Four Sisters, All Queens
The four beautiful sisters of Provence grew up in a household where daughters were educated like sons and expected to put loyalty to family first. Spanning five decades, this compelling medieval saga intertwines the sisters’ lives through happiness and sorrow.
Marguerite, Queen of France, marries the religiously fanatical Louis, who allows his mother to reign in his stead. Enduring an overbearing mother-in-law, spending years outside France on crusade and never possessing lands in her own right, Marguerite nevertheless remains strong and determined, fighting for her dowry.
Eleonore, Queen of England, finds a pleasant match early on with the fair but weak Henry III. With the barons on one side, and the queen’s foreign relations on the other, the king finds himself thwarted at every turn and unable to expand his kingdom or take back the lands lost by his father.
Sanchia, Queen of Germany, the most beautiful and extremely shy, had hopes of joining a convent — but family comes first. Married to the wealthiest man in England, who was later elected King of Germany, Sanchia never quite finds in her earthly husband what she desires from life.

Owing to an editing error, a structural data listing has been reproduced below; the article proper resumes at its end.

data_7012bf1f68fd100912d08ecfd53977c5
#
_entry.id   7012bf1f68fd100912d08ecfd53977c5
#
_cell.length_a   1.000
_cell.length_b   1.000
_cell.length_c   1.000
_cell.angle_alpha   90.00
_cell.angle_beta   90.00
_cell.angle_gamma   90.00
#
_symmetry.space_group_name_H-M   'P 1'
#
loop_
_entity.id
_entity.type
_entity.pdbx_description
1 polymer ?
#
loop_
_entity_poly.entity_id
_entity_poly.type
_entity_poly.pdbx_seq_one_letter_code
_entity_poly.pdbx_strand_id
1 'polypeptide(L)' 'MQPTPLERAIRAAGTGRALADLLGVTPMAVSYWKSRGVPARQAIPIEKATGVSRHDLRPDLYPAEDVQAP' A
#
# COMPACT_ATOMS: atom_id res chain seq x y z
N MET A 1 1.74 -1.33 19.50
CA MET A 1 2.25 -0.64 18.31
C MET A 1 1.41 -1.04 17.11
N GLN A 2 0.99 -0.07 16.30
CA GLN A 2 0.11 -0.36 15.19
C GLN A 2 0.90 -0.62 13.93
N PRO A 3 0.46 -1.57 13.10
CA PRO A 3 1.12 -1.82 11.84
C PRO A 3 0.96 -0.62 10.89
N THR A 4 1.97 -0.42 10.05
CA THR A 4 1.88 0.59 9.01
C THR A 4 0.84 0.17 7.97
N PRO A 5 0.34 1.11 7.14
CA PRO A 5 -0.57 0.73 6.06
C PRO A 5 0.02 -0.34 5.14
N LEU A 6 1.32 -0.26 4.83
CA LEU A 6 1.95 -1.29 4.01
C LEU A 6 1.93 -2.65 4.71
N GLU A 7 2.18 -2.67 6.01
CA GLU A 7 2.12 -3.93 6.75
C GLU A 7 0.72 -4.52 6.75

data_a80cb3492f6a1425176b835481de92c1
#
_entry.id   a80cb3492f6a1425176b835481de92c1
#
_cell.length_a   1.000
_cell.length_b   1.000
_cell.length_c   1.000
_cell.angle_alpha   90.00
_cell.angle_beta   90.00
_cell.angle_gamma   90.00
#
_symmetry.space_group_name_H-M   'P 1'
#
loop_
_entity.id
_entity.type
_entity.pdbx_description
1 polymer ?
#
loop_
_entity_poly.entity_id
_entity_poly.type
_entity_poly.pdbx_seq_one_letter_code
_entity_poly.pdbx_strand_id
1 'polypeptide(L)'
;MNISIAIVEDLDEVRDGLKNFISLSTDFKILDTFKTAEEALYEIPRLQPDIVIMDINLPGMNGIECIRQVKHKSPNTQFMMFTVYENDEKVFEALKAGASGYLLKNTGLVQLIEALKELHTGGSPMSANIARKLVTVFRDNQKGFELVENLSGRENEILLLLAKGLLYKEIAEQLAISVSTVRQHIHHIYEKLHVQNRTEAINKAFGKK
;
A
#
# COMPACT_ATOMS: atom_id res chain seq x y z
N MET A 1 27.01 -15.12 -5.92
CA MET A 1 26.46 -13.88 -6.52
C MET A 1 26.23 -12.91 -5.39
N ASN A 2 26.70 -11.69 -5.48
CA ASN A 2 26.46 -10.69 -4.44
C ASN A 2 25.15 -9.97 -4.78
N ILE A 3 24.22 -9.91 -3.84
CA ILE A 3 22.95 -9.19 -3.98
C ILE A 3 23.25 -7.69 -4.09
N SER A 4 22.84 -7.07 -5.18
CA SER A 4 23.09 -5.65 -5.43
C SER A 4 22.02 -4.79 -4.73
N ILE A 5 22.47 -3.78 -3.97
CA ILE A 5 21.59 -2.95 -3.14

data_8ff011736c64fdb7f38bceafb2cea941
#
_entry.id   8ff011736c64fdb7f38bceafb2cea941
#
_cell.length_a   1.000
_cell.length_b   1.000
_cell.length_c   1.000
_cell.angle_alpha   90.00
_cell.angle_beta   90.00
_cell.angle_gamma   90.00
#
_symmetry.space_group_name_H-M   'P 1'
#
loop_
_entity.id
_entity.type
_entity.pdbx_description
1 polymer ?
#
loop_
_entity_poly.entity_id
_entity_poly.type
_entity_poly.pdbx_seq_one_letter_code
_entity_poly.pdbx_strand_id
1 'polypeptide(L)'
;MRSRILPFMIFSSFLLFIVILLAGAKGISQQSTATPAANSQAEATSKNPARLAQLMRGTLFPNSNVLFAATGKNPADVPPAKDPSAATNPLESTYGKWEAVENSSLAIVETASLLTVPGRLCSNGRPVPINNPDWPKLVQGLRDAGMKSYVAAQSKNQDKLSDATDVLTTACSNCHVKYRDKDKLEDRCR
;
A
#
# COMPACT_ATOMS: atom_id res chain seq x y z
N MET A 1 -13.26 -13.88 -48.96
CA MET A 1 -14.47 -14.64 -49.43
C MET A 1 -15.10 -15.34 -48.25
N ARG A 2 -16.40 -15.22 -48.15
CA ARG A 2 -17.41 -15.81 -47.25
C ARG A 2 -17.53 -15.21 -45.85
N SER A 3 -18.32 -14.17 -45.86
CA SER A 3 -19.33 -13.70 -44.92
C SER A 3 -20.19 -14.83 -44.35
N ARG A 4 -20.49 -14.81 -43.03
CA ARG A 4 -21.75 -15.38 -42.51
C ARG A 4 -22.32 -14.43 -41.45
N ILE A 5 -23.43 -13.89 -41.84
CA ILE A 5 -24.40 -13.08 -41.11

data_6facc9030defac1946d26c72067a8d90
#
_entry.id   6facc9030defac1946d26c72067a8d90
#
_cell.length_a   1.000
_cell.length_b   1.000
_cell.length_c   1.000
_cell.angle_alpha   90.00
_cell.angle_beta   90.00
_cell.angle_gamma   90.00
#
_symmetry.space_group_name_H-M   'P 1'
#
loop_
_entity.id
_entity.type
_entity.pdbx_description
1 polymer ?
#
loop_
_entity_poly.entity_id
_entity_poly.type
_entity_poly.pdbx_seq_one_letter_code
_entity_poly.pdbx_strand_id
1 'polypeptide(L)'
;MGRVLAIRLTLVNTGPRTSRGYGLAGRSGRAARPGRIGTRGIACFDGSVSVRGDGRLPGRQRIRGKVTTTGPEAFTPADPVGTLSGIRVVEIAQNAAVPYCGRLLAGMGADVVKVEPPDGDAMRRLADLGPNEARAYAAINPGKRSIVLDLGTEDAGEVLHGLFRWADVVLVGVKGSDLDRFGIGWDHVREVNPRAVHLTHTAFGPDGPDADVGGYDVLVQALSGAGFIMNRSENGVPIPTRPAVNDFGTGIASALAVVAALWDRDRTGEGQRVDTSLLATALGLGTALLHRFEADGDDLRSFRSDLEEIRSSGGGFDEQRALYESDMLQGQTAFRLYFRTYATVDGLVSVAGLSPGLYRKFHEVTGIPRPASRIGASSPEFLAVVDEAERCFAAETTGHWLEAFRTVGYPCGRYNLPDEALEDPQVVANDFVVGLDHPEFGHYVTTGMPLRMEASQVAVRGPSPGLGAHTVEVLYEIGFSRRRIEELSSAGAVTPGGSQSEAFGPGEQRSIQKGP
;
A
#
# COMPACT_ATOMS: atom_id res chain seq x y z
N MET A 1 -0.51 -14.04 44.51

Beatrice, Queen of Sicily, is the youngest and least understood of the sisters. Pampered by her father, she revels in her power over Provence and flaunts her ruthlessly selfish husband. She does possess the obligatory loyalty to family each of the sisters holds dear but is never able to reveal her heart because of the animosity among her family.
Featuring a host of characters, each with a convincing personality, is not an easy feat with so many to introduce. Though the story sometimes jumps years ahead, the chapters clearly label character, place, year and age, and the family trees are useful with the plethora of progeny.